Murphy, Maggi TV Debate Gets Heated
The candidates for the 18th Congressional District debated on PCNC on Tuesday night.
A televised debate between U.S. Rep. Tim Murphy, the Republican incumbent, and Washington County Commissioner Lawrence Maggi, the Democratic challenger, aired on PCNC on Tuesday night and got heated when the two men discussed whether or not Maggi supports President Barack Obama and his health care bill.
When Murphy said that Maggi "supports the president," Maggi responded, "I'm not in Congress; I'm a county commissioner. I appreciate the title you're giving me, but I have not voted (in Congress) or supported the president."
"You said you supported the Democrat ticket and that you support President Obama," Murphy said.
"I never said that," Maggi responded.
"Yes, you did; you said it at the Westmoreland debate. I have it on tape," Murphy said.
Murphy and Maggi are competing to represent the U.S House of Representatives' 18th District of Pennsylvania, which includes all of Whitehall Borough.
The candidates also bickered while discussing President Obama's health care plan.
"My district didn't want me to vote for the health care bill. I didn't. He (Maggi) does (want Obama's health care plan)," Murphy said.
Maggi tried to interrupt.
"He (Maggi) does support it. He says he would not try to get rid of the bill. That means he supports it," Murphy said.
Maggi wouldn't say if he would try to repeal the health care bill and said it "needs to be fixed." He admitted that he has not read the bill.
Murphy said that he likes some parts of the bill but that "it is a bad version" and that it "has a heck of a lot of taxes."
Maggi repeatedly criticized Murphy for supporting Vice Presidential nominee Paul Ryan's budget plan "that ends Medicare system as we know it" and gives a tax break to the "top 2 percent." Maggi admitted that he hasn't read the Ryan budget.
"They (Congress) want to continue to give the top 2 percent tax cuts, and that's where I'm saying he (Murphy)'s not in tune with western Pennsylvania," Maggi said. "We need to give middle class the tax breaks. We need to take care of the middle class and have the richest of the rich pay their fair share of taxes."
Murphy responded, "I don't know where this comes from—trying to raise taxes on the middle class and trying to cut things for the upper 2 percent. The president has continued to propose to raise taxes on people who make more than $250,000, and that affects small business in America ... Instead of investing (money) into that business, they (small business owners) are sending more (money) to the government.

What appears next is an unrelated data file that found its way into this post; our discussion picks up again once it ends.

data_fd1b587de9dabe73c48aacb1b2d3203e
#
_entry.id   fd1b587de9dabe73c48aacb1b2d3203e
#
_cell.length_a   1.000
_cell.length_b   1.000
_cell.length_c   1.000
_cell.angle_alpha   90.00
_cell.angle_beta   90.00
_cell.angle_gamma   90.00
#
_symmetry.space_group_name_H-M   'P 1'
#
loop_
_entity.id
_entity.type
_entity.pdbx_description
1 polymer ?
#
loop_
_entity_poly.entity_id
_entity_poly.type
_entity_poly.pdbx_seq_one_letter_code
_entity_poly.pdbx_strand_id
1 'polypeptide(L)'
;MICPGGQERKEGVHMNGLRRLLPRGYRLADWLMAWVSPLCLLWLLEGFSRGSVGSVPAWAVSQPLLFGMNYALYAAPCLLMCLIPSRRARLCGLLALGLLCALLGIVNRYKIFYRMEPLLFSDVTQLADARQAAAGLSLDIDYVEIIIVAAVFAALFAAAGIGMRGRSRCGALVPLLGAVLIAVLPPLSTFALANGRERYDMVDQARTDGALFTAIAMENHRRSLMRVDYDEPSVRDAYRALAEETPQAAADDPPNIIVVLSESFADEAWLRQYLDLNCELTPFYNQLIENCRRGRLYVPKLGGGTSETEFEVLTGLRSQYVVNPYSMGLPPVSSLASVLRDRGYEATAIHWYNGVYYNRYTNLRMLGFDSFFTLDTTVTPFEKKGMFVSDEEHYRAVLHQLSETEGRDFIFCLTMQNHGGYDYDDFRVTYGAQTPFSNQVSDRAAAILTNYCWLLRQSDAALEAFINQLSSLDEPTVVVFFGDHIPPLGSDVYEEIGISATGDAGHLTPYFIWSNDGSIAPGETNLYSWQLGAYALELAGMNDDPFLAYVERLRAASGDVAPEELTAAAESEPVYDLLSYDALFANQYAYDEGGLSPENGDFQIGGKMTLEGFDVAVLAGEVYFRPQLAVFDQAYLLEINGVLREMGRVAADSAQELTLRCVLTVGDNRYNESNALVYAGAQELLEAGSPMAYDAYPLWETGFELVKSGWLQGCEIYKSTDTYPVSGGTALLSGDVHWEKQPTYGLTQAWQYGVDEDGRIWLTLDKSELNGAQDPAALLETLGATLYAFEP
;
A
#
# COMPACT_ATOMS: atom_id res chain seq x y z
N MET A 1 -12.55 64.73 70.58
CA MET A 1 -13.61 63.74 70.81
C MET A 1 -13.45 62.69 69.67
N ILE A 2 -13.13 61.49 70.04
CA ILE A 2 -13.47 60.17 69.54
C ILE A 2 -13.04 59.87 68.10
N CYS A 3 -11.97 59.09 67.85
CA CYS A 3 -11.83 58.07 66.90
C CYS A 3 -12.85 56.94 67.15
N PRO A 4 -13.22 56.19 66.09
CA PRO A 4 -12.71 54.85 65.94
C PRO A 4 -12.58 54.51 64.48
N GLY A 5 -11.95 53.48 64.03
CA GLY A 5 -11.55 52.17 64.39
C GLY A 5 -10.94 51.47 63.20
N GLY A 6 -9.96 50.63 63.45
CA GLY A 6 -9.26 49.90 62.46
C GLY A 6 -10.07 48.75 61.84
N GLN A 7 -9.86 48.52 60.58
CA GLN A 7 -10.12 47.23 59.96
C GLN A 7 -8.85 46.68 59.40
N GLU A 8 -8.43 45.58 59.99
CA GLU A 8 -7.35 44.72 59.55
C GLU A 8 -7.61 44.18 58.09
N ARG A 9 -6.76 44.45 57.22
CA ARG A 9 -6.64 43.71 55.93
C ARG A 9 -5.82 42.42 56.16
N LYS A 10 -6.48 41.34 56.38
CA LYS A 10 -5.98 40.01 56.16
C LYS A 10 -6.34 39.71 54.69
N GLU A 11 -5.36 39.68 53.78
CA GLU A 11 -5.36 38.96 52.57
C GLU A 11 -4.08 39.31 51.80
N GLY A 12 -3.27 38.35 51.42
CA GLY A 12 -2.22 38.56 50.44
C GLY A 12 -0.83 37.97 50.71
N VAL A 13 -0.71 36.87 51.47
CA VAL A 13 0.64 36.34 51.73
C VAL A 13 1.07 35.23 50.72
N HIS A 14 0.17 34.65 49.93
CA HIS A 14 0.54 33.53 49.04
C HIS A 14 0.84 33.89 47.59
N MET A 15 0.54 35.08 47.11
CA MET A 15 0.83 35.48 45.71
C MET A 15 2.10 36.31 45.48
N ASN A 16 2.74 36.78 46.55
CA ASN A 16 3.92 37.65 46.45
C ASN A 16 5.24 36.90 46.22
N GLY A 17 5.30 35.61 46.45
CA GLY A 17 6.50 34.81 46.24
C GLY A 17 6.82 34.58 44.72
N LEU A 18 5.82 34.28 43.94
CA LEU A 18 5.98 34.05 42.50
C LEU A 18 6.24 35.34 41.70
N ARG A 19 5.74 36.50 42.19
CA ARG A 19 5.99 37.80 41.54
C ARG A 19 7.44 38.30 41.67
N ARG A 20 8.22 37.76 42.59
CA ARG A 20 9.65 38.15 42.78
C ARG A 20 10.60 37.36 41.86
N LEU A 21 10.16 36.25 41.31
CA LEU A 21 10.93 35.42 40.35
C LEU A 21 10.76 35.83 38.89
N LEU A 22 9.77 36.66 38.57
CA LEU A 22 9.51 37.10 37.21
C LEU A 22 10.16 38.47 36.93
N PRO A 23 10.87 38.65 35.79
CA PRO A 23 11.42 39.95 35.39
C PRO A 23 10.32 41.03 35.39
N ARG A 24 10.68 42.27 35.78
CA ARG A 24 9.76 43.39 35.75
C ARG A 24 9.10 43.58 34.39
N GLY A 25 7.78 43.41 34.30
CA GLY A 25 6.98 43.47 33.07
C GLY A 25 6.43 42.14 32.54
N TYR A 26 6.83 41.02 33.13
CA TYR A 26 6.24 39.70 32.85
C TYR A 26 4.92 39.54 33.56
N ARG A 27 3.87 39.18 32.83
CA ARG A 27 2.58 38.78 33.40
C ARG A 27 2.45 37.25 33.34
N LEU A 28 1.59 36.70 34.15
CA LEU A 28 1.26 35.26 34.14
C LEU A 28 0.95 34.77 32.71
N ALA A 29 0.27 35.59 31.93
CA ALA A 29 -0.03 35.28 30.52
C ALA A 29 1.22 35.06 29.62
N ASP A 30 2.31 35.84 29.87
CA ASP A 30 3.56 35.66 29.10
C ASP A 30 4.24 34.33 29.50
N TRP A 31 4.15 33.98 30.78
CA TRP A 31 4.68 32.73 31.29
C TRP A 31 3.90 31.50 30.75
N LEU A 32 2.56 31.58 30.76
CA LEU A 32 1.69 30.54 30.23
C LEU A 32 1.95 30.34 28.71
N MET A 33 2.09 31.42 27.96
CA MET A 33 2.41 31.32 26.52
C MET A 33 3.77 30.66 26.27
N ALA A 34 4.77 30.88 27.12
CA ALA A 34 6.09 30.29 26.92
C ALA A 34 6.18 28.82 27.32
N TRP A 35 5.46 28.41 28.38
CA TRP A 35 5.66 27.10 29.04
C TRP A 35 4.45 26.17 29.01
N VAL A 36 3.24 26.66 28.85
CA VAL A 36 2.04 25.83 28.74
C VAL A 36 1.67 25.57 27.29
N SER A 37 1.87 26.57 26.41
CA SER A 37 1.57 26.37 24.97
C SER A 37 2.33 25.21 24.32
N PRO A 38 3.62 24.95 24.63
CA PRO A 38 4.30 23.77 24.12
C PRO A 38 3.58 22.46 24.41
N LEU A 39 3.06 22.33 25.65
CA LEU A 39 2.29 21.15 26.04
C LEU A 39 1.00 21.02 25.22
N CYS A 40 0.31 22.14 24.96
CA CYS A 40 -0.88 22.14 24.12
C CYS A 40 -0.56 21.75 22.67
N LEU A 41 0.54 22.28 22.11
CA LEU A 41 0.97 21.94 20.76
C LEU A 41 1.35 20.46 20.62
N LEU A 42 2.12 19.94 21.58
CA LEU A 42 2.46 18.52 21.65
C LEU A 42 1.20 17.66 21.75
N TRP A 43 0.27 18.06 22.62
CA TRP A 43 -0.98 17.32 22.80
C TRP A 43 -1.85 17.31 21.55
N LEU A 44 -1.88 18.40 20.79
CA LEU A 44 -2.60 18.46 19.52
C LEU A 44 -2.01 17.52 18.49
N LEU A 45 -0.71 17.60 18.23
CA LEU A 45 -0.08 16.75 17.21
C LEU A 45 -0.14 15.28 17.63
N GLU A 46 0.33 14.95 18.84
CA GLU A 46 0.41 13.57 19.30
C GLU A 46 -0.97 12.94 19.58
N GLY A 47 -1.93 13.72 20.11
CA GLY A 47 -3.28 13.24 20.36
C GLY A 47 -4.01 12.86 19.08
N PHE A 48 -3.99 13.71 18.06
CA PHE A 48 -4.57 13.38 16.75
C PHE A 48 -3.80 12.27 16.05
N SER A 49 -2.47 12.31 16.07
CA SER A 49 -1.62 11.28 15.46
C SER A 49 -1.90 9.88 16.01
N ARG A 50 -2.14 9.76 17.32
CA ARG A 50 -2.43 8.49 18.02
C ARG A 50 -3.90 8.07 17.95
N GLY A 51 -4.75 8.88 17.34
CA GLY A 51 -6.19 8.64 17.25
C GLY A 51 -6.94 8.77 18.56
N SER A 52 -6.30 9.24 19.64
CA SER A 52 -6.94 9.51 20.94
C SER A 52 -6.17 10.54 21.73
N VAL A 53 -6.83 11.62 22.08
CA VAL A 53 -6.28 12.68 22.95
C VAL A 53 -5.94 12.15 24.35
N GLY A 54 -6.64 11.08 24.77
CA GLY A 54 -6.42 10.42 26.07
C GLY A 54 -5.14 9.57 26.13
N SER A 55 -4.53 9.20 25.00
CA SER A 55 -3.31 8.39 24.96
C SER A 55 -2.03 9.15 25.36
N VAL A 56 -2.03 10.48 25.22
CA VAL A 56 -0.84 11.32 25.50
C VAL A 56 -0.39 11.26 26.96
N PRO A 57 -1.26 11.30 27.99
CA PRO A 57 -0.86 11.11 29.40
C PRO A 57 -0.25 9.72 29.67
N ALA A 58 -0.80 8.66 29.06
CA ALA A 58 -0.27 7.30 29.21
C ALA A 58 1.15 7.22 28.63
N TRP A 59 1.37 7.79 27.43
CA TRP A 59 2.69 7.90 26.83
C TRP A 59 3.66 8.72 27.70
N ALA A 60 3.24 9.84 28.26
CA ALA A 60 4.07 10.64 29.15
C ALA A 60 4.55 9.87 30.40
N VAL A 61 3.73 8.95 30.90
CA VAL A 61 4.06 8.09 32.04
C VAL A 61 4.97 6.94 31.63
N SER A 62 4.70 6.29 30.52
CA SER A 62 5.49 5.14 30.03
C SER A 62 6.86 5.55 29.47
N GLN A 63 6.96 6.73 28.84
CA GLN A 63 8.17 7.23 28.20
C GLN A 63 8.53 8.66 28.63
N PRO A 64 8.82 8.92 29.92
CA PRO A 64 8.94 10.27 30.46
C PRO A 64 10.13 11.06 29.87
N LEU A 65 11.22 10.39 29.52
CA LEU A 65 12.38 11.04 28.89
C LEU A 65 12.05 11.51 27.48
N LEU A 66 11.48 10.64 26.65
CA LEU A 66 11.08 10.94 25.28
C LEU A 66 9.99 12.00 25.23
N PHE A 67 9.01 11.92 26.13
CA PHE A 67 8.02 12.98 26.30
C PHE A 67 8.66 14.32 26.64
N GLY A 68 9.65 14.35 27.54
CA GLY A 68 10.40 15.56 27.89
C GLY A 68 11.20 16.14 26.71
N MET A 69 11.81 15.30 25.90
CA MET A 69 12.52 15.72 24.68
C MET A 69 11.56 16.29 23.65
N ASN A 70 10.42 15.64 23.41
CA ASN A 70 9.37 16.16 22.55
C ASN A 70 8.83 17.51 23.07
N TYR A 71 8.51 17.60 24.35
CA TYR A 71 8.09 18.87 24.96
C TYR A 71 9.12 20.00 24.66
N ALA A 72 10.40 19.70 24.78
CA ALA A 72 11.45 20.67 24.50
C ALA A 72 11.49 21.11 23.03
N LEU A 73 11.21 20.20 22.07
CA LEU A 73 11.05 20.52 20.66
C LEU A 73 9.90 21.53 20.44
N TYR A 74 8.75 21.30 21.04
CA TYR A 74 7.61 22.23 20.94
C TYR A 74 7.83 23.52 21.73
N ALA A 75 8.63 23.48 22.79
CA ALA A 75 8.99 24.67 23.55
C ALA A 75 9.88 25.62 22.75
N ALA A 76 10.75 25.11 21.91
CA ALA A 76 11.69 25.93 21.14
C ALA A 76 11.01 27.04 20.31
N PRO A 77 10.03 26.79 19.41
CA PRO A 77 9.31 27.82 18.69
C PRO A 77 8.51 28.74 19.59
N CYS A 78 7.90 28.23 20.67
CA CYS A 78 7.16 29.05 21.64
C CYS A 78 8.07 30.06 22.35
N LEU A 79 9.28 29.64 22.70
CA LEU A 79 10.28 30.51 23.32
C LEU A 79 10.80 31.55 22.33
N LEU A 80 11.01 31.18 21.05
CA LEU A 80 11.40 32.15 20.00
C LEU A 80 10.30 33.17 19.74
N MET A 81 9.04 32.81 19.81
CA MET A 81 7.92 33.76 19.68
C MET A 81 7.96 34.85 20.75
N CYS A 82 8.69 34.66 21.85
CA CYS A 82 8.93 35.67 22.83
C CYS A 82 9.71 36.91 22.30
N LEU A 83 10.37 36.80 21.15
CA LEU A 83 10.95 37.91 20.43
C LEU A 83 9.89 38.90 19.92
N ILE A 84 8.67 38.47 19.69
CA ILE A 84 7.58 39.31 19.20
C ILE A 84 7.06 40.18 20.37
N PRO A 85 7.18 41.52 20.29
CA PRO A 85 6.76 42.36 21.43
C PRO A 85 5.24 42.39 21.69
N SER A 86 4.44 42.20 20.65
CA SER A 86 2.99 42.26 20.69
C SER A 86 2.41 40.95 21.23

"The issue before us is: Whenever the government has raised taxes, the government has expanded. When government cuts taxes, you see revenue grow."
Maggi said that Murphy doesn't get anything done in Congress.
Murphy said that the U.S. House has sent more than 40 bills to the Senate.
"And they go there to die," Murphy said.
Murphy did tout his record on creating the Generic Drug and Biosimilar User Fee Act of 2012, which authorizes the Food and Drug Administration to expedite approvals of generic pharmaceuticals, and getting bipartisan support to save the 911th airlift wing and build a new commissary.
"Washington, DC, just doesn't get it," Maggi said.
Maggi said that he balanced nine budgets and cut government spending in Washington County. He boasted of the county's low tax rate.
"I'm excited about what's going on in Washington County, and I think Washington (DC) could take a lesson in that," Maggi said. With my background of living in southwestern Pennsylvania my whole life ... I feel like I know what's going on and can make a difference in Washington, DC."
This article originally appeared on the UpperSt.Clair Patch.
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